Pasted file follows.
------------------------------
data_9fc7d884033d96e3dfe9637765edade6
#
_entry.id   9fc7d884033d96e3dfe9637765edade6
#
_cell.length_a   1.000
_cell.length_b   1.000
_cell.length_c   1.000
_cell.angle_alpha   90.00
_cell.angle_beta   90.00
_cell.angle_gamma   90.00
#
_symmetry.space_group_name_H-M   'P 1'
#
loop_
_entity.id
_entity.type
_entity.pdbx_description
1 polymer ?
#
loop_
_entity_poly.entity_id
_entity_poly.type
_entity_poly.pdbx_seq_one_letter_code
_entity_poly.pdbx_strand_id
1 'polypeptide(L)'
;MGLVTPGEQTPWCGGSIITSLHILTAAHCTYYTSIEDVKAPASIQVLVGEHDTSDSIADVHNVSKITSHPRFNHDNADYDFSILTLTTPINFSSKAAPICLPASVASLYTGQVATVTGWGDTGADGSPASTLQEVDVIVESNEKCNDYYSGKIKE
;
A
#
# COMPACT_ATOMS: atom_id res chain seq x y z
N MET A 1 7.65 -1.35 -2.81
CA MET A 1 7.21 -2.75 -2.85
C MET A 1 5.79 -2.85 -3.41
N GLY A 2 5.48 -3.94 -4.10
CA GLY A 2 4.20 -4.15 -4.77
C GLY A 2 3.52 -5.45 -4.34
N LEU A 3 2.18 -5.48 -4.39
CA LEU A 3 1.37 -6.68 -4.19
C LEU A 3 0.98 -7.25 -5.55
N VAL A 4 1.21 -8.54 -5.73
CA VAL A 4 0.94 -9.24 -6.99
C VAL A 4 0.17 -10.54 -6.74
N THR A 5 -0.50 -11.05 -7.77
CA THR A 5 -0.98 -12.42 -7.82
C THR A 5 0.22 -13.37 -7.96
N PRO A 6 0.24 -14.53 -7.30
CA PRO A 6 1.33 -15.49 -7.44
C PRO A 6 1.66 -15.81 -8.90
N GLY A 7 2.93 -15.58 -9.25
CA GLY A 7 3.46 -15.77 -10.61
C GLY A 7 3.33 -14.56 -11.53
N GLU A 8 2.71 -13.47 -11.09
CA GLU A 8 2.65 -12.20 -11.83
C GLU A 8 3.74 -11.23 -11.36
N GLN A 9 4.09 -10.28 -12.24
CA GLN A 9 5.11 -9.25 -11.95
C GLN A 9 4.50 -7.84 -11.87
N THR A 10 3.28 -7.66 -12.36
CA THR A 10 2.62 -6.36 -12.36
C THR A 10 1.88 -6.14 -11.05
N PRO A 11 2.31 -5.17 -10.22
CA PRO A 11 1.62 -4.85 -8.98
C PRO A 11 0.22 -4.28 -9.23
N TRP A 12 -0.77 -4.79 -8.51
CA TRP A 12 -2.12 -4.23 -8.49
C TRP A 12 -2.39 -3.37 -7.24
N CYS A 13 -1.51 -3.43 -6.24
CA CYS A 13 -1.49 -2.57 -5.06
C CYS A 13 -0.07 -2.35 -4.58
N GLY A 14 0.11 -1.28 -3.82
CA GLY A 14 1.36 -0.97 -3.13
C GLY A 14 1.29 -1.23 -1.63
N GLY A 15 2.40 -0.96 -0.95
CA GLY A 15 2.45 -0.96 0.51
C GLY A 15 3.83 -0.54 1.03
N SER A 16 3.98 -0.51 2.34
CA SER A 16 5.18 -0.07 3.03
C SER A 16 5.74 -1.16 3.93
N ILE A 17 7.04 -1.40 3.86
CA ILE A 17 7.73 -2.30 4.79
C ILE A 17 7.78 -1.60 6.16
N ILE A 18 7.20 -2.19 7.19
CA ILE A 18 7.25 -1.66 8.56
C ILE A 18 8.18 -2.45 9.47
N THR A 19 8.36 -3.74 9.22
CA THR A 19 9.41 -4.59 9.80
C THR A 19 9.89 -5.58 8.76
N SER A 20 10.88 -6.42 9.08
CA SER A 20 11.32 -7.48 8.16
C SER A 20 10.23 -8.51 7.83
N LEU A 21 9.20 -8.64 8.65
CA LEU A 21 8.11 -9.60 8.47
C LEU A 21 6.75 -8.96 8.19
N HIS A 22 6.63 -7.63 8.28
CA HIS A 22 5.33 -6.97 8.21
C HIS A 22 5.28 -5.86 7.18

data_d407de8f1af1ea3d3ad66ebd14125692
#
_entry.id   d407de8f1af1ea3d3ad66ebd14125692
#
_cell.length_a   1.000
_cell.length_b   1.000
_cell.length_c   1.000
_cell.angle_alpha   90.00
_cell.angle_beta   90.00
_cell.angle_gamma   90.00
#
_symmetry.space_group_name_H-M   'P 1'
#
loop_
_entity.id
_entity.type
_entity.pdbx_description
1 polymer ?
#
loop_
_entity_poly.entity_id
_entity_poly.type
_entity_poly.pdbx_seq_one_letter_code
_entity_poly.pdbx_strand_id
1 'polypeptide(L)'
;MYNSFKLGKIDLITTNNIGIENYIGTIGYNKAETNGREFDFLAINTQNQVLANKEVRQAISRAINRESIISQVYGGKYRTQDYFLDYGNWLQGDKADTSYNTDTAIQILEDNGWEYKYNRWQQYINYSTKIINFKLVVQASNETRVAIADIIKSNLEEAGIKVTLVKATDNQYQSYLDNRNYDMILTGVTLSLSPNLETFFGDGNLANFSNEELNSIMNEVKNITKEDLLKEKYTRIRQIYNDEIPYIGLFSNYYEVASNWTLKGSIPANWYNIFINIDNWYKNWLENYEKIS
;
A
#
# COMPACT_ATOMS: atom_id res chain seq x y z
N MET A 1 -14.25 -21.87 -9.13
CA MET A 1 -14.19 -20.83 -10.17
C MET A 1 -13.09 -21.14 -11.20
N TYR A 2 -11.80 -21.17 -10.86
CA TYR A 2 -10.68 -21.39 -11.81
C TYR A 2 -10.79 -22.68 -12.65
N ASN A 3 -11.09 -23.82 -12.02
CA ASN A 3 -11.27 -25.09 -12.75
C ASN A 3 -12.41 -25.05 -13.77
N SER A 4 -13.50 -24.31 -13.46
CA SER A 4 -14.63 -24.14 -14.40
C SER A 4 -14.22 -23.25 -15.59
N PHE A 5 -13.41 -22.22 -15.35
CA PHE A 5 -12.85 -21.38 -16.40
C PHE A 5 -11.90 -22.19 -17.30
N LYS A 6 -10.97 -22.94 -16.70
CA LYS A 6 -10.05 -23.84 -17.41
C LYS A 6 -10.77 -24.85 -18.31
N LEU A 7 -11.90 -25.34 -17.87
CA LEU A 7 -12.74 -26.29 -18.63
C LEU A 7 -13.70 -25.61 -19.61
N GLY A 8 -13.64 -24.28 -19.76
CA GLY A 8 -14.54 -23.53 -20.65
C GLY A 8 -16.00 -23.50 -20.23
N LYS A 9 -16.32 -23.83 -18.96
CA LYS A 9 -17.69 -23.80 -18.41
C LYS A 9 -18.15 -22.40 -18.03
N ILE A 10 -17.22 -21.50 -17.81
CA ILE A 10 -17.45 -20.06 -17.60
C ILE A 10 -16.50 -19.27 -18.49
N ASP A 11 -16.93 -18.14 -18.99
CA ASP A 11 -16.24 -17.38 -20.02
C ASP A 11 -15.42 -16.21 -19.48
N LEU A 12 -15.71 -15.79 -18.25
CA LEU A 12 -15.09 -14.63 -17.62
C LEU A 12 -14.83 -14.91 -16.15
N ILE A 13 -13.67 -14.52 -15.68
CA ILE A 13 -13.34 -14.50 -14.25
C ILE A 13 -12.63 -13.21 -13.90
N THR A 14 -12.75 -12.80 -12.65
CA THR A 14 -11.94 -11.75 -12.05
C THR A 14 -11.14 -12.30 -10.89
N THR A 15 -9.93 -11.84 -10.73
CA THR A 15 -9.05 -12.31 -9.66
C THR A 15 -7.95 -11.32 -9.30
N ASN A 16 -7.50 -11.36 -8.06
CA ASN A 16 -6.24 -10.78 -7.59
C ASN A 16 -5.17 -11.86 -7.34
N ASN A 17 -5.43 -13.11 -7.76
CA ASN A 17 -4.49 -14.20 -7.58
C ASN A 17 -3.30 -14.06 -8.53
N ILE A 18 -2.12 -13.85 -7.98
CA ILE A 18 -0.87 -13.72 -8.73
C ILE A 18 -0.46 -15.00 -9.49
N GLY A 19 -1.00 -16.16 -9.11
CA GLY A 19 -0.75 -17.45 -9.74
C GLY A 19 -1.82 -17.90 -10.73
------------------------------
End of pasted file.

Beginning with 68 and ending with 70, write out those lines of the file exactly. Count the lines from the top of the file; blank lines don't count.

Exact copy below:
CA CYS A 13 -1.49 -2.57 -5.06
C CYS A 13 -0.07 -2.35 -4.58
N GLY A 14 0.11 -1.28 -3.82